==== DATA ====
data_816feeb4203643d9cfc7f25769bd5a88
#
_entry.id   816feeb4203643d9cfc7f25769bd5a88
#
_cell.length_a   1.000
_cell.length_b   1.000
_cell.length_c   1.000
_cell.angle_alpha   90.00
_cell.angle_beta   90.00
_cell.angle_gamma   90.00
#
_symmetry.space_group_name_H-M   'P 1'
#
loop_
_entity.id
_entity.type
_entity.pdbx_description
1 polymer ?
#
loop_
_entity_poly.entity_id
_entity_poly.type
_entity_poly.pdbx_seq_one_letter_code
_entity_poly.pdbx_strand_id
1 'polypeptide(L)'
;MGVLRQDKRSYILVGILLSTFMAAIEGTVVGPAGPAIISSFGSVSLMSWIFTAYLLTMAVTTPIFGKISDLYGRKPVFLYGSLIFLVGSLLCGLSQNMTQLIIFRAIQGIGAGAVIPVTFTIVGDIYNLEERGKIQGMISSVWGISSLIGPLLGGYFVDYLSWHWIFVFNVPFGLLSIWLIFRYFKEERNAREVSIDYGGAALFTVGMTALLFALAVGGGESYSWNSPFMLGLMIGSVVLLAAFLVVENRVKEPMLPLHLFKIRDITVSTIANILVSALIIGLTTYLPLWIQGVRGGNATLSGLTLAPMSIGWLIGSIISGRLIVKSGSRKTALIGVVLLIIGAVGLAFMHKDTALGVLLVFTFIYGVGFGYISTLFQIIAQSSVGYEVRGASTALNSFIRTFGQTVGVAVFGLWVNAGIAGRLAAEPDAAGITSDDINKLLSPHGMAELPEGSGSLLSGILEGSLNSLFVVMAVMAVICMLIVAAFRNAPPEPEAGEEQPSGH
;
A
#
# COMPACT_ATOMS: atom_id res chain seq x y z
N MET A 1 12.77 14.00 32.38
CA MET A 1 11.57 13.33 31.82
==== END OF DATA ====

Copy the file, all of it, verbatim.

data_816feeb4203643d9cfc7f25769bd5a88
#
_entry.id   816feeb4203643d9cfc7f25769bd5a88
#
_cell.length_a   1.000
_cell.length_b   1.000
_cell.length_c   1.000
_cell.angle_alpha   90.00
_cell.angle_beta   90.00
_cell.angle_gamma   90.00
#
_symmetry.space_group_name_H-M   'P 1'
#
loop_
_entity.id
_entity.type
_entity.pdbx_description
1 polymer ?
#
loop_
_entity_poly.entity_id
_entity_poly.type
_entity_poly.pdbx_seq_one_letter_code
_entity_poly.pdbx_strand_id
1 'polypeptide(L)'
;MGVLRQDKRSYILVGILLSTFMAAIEGTVVGPAGPAIISSFGSVSLMSWIFTAYLLTMAVTTPIFGKISDLYGRKPVFLYGSLIFLVGSLLCGLSQNMTQLIIFRAIQGIGAGAVIPVTFTIVGDIYNLEERGKIQGMISSVWGISSLIGPLLGGYFVDYLSWHWIFVFNVPFGLLSIWLIFRYFKEERNAREVSIDYGGAALFTVGMTALLFALAVGGGESYSWNSPFMLGLMIGSVVLLAAFLVVENRVKEPMLPLHLFKIRDITVSTIANILVSALIIGLTTYLPLWIQGVRGGNATLSGLTLAPMSIGWLIGSIISGRLIVKSGSRKTALIGVVLLIIGAVGLAFMHKDTALGVLLVFTFIYGVGFGYISTLFQIIAQSSVGYEVRGASTALNSFIRTFGQTVGVAVFGLWVNAGIAGRLAAEPDAAGITSDDINKLLSPHGMAELPEGSGSLLSGILEGSLNSLFVVMAVMAVICMLIVAAFRNAPPEPEAGEEQPSGH
;
A
#
# COMPACT_ATOMS: atom_id res chain seq x y z
N MET A 1 12.77 14.00 32.38
CA MET A 1 11.57 13.33 31.82